And what's more, the consumer can then 'harvest' his or her meal when the product's 'structure, scent and taste' are to their liking: 'Depending on the preferred intensity, the consumer decides when to harvest and enjoy the delicious, fresh and nutrient-rich edible.'
As mentioned earlier, this project has not yet moved beyond the research & development phases, though she was already able to test a variety of different substances and shapes to test their usefulness in such a form of food production. All this even lead to the creation of several promising – inedible and edible – prototypes.
As she explained, the living foods of her concepts soon took up 'round, organic shapes that would exist of multiple layers, each containing a different organism. I wanted the crust to be an open structure, so that when the organisms would start to grow, they would stick out of the crust, showing physical evidence of natural growth.'
And after creating several 3D printed (and some hand-made) prototypes of their appearance, she was even able to develop two test meals that daring test subjects were welcome to try. However, practical limitations resulted in two snack sizes not unlike restaurant 'amuses'.
Both versions were built with the same ingredients. Dried, crushed black olives, mixed with a bruschetta of cooked vegetables was used as an edible matrix. 'Planted' in it was cress and Philiote mushroom fungi. All of this was literally topped off with a crunchy pie dough. For safety reasons, the fermentation element was skipped in this prototype.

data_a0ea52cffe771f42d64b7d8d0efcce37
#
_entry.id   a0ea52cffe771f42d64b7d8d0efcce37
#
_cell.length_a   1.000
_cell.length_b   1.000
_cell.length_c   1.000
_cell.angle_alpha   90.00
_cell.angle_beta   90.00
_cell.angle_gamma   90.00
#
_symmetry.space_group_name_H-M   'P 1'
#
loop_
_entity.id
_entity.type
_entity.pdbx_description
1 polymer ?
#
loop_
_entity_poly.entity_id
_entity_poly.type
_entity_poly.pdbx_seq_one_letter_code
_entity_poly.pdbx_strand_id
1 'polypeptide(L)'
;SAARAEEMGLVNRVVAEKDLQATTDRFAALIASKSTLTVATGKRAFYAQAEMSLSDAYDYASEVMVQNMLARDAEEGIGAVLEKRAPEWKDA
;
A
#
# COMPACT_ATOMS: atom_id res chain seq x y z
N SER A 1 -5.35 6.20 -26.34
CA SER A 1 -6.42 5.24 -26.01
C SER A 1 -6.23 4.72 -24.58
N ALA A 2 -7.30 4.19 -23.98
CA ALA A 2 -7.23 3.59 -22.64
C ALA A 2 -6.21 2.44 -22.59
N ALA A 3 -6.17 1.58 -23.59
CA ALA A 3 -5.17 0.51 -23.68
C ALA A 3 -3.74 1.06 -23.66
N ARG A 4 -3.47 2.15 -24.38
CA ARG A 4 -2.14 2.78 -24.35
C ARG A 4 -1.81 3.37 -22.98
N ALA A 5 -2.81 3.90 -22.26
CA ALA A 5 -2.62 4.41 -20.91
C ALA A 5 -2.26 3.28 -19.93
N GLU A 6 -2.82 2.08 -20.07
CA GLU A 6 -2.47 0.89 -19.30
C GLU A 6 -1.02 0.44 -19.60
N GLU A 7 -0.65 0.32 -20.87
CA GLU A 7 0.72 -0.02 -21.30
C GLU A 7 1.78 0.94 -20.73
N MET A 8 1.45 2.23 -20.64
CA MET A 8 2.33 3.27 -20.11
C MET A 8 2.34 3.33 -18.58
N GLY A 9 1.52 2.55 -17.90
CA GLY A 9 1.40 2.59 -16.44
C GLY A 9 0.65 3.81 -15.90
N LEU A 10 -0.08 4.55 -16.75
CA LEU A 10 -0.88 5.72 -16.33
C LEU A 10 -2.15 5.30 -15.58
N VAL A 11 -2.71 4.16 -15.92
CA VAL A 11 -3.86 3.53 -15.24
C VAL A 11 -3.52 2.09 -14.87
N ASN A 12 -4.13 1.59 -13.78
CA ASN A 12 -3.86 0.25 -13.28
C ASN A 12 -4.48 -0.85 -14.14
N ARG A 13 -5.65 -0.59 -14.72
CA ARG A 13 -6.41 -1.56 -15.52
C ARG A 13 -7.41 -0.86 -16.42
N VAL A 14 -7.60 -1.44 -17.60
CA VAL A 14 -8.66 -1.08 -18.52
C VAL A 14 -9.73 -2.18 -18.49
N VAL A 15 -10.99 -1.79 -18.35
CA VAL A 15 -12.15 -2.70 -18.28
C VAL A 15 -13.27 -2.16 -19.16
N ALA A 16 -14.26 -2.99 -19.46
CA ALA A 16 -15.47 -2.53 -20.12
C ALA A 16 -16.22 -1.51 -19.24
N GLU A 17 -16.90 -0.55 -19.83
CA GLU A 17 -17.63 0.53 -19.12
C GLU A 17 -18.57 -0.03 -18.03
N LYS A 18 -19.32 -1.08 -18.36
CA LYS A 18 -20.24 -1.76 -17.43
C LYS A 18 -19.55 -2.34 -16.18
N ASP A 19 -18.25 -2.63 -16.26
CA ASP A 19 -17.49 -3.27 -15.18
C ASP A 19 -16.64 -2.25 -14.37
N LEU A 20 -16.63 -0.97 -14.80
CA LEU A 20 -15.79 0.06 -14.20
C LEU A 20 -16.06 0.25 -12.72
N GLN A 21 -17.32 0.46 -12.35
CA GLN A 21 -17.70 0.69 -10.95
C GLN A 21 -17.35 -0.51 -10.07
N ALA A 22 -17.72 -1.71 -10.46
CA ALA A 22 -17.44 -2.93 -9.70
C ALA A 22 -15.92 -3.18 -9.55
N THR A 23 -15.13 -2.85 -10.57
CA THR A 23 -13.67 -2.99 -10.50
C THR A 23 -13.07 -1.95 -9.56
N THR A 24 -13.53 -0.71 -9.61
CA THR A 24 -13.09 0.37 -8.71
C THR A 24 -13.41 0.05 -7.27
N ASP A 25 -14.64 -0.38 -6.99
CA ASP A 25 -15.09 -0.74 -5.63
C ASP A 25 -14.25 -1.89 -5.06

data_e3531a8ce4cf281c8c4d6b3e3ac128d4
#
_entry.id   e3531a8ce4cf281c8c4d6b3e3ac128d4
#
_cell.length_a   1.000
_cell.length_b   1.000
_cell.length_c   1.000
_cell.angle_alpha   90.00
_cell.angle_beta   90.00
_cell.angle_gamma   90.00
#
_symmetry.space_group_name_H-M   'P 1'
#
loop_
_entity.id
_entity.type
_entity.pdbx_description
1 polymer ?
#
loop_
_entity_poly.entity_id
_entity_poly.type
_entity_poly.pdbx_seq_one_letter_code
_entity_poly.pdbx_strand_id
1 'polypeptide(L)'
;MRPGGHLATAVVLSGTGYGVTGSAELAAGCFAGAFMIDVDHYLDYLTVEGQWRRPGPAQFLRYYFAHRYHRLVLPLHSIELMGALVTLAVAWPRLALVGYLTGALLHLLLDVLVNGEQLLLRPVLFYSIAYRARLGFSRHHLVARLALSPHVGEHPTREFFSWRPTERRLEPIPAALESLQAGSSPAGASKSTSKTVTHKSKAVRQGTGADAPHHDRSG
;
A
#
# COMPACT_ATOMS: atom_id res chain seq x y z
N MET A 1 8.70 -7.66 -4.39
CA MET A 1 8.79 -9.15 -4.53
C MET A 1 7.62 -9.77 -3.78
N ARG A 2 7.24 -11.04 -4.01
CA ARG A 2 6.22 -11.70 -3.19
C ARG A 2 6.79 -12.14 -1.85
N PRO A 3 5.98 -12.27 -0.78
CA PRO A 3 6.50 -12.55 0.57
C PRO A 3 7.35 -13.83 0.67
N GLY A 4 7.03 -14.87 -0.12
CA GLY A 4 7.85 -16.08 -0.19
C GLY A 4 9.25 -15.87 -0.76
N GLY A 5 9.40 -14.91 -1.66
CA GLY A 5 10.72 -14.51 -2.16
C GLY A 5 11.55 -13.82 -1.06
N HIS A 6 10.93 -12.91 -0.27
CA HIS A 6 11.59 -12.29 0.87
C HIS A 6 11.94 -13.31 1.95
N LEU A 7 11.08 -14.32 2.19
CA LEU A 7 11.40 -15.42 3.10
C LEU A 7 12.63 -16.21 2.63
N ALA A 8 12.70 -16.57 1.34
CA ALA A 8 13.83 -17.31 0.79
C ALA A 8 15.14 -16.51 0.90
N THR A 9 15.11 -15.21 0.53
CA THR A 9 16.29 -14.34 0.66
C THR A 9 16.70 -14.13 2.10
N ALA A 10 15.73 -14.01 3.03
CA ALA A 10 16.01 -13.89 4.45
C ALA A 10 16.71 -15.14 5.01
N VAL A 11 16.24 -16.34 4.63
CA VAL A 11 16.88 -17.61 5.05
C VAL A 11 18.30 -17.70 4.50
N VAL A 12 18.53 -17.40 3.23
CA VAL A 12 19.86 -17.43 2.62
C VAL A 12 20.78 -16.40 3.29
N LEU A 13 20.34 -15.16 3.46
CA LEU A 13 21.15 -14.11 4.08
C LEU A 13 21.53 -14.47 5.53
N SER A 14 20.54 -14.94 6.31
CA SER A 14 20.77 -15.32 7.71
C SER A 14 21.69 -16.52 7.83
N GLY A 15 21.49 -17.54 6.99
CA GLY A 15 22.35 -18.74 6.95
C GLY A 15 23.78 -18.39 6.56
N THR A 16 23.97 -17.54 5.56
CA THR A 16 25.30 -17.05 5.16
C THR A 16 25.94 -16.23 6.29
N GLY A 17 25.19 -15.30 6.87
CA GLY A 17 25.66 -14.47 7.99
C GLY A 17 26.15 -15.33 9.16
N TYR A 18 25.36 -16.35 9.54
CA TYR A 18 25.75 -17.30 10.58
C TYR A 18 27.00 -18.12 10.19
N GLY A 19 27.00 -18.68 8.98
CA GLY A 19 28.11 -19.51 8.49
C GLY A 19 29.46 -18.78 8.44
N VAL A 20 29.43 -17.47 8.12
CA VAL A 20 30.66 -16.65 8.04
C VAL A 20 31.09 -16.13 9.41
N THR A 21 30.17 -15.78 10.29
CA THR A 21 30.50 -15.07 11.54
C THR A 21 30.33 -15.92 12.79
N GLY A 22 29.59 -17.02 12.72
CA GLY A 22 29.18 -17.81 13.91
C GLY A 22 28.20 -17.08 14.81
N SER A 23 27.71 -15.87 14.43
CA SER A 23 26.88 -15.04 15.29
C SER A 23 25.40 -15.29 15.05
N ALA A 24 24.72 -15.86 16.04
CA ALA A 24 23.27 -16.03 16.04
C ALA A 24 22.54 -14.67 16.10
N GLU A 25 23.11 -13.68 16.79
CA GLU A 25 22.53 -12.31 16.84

Tested at several events on curious passers-by, the general reaction was reportedly very good. And based on the pictures, who can be surprised? These food constructs look particularly edible, and if the ingredients are anything to go by, should be quite tasty as well.
While it's very unfortunate that Rutzerveld has so far been unable to move to the actual printing phase, this project is very impressive and promising despite some of the complications that have arisen. As she explained in a paper on the subject, 'it turned out that the realisation of Edible Growth is even more complicated as we though. The idea of 3D printing an edible biotope is great, but with the current additive manufacturing technologies impossible to realize. Also the safety aspect is a big issue.'
However, once the 3D printing technology catches up, this Edible Growth project does certainly light the path upon which it should proceed. Not only does it provide a natural and nutricious source of food, it has the potential to also minimize agriculture's footprint on the land. And thanks to 3D printing's effective use of materials, it could also drastically reduce the amount of food that is wasted. We therefore hope to hear a lot more about Edible Growth in the near future.
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ECC "Sokolniki", pavilion 2, 5-iy Luchevoy prosek, 7/1